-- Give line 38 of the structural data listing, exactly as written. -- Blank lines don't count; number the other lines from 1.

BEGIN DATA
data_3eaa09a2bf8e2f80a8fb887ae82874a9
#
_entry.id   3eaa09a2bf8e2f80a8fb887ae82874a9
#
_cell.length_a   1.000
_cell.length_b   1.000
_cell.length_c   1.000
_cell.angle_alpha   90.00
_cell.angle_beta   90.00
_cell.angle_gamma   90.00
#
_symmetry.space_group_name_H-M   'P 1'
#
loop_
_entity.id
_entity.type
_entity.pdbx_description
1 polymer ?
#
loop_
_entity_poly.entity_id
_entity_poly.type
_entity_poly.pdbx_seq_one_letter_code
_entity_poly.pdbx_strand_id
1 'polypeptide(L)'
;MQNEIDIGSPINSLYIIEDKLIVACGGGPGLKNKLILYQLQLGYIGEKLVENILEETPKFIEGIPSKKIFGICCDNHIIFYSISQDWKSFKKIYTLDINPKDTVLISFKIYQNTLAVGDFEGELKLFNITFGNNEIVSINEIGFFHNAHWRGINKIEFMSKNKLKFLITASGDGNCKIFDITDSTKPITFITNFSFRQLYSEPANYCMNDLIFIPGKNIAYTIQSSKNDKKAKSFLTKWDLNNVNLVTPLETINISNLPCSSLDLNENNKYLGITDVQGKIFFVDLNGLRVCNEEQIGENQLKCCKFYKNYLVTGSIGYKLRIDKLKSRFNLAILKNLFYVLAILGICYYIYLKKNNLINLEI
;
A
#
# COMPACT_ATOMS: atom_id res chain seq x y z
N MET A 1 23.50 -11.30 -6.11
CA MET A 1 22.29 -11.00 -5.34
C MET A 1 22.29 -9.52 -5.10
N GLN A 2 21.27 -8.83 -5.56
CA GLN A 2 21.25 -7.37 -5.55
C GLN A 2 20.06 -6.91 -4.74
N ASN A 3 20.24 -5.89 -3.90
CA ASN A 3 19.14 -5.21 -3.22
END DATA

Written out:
CA ASN A 3 19.14 -5.21 -3.22